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South Africa’s poor will not be able to afford nuclear electricity

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Direct and associated coal, nuclear and other fossil fuel costs continue to rise, while solar and wind costs continue to drop………… Through smart planning and a move away from energy-intensive economic sectors, South Africa can decouple electricity demand from economic growth.

This will enable us to replace coal, fossil fuel-based and nuclear power plants as they retire with renewable energy technologies.

New power plan jeopardises electricity access for poor 02 AUG 2013  Mail and Guardian, South Africa ROBERT FISCHER The cost of electricity is the subject of talks around every table in every home in the country.

These costs are heavily influenced by the cost of generating electricity.

Now the Mail & Guardian tells us that President Jacob Zuma is pushing ahead with plans for nuclear plants, “despite uncertainty about the affordability of nuclear energy and the availability of sufficient expertise” (“Zuma slips into nuclear driver’s seat”, July 25). Eskom told the National Energy Regulator of South Africa that it “need[s] to recover the cost of producing electricity, which includes operating costs as well as the costs of financing new capacity,” through its tariffs. An extremely expensive nuclear programme could seriously jeopardise the crucial social investment of providing electricity.

When you consider that the poorest households spend 32% of their income on electricity, housing, water, gas and other fuels (excluding transport), turning on the lights becomes an expensive option.

Zuma’s enthusiasm for expensive nuclear power is extremely bad news. According to Eskom’s third multiyear price determination application, expenditure beyond R1-trillion can be expected.

This is without financing costs and construction delays. When new nuclear power finally comes online by 2030 or later, electricity from all renewable sources will be cheaper.

Eskom’s expansion plans are outlined in the department of energy’s integrated resource plan 2010-2030 (IRP2010).

A civil society coalition called the Electricity Governance Initiative of South Africa, formed to comment on the government’s energy policy, recently published its new smart electricity planning report.

This finds that new nuclear and coal-fired power plants beyond Medupi and Kusile are unnecessary.

It is an important finding, and one that the coalition wishes the government would heed.

The report finds that the IRP2010 is built on “inflated electricity demand projections … that will result in expensive infrastructure investment which will push up the cost of electricity, impacting the whole economy and further marginalising the poor”.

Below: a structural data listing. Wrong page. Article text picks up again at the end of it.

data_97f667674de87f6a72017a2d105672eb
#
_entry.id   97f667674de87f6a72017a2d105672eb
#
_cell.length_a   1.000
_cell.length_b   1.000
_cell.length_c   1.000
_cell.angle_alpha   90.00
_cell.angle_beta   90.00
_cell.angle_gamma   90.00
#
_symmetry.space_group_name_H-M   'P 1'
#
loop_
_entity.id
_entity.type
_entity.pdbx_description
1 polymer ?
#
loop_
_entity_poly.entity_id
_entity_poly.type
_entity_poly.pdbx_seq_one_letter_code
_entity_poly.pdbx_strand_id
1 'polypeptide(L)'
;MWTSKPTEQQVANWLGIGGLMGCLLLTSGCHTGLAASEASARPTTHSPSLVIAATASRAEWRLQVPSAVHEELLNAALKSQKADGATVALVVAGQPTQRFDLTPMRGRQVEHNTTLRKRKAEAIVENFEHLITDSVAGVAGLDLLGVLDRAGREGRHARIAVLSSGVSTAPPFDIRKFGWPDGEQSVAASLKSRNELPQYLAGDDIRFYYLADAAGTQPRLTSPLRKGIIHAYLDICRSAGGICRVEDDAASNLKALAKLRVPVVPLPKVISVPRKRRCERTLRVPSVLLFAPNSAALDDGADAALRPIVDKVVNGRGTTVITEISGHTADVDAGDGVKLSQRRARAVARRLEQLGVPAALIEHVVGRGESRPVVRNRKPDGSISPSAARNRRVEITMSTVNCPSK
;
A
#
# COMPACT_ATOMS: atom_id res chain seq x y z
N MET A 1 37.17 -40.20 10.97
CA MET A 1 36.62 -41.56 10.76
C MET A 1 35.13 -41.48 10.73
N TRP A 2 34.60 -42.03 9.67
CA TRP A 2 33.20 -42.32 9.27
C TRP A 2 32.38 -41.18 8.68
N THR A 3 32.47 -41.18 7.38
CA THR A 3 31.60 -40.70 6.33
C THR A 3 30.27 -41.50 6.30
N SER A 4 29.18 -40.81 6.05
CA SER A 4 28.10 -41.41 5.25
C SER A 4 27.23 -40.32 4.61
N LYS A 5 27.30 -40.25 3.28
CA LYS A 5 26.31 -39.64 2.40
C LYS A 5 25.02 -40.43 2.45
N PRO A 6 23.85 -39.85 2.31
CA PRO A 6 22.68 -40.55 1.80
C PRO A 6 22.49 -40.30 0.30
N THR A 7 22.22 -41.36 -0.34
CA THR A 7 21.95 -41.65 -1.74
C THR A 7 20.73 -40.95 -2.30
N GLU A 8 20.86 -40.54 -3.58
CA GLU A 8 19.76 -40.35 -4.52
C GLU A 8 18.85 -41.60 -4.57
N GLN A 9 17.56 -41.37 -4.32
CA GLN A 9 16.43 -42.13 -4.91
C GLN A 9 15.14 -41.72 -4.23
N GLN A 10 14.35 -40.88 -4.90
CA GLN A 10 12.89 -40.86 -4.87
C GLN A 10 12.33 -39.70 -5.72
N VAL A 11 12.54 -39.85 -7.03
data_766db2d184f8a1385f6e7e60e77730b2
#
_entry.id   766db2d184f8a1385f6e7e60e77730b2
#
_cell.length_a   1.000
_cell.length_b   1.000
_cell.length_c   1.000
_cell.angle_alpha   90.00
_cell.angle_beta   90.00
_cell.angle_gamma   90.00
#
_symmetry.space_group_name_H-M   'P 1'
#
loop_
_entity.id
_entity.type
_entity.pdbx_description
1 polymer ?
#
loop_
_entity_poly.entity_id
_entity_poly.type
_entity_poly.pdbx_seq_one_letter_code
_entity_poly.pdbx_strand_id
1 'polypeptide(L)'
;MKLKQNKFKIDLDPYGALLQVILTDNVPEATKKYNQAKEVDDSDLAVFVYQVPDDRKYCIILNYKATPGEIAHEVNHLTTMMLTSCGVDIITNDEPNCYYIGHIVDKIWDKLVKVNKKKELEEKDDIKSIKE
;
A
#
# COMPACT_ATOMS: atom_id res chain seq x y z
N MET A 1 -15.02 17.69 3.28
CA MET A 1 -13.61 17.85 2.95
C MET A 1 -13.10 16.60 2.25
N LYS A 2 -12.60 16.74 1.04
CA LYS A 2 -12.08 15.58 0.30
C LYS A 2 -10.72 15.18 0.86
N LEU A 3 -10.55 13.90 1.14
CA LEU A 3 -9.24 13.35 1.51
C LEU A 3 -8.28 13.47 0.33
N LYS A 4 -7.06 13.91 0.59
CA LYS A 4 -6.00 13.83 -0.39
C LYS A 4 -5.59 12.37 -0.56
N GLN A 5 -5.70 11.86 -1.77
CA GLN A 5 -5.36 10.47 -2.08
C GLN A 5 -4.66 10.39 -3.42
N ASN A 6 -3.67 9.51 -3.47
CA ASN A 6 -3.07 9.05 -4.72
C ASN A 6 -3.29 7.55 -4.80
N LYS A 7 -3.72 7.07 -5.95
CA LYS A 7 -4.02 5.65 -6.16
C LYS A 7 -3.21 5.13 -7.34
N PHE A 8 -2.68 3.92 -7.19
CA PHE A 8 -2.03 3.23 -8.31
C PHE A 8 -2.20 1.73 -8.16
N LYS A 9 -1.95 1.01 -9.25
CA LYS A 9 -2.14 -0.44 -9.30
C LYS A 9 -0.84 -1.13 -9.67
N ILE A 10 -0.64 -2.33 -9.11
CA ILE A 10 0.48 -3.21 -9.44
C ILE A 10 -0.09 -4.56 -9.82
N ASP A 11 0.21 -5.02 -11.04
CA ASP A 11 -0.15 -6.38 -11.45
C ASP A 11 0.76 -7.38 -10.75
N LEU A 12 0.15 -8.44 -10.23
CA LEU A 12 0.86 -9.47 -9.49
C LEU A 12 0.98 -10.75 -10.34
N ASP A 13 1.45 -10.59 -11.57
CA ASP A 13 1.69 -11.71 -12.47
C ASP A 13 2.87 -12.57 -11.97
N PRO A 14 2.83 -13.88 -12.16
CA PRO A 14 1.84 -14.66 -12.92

The report’s authors believe that the IRP2010’s calculations are incorrect. The current trend for the growth in demand is far below the plan’s assumptions. Last year, demand dropped by 2.6% (compared with 2011) and was more than 10% below the forecast.

And the number one demand driver — economic growth — is lower than expected, worldwide and in South Africa….  the coalition report shows how sufficient and reliable elec- tricity could be provided without new coal and nuclear — electricity conservation and efficiency can reduce demand by 16% across the residential, commercial, mining and industrial sectors by 2030.

If efficiency and demand-side measures were more aggressive than prescribed in the voluntary targets of the energy efficiency strategy, demand could be reduced by 27% by 2030 without constraining sustainable development.

Investing in our plentiful renewable energy potential will encourage economic growth, create sustainable jobs to replace fossil-fuel-based jobs, and have positive knock-on effects for the poor, especially in rural areas.

Direct and associated coal, nuclear and other fossil fuel costs continue to rise, while solar and wind costs continue to drop………… Through smart planning and a move away from energy-intensive economic sectors, South Africa can decouple electricity demand from economic growth.

This will enable us to replace coal, fossil fuel-based and nuclear power plants as they retire with renewable energy technologies.

Robert Fischer is one of the authors of the smart electricity planning report produced by the ­Electricity Governance Initiative of South Africa http://mg.co.za/article/2013-08-02-00-new-power-plan-jeopardises-electricity-access-for-poor

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August 3, 2013 - Posted by | politics, South Africa

1 Comment »

  1. I like your website because it helps educating people about nuclear energy and what may happen when people turn to manufacturing atomic bombs instead. I am writing a book about Zimbabwe’s uranium not as a geologist but a political scientist.

    Comment by Clifford Chitupa Mashiri | August 19, 2013 | Reply


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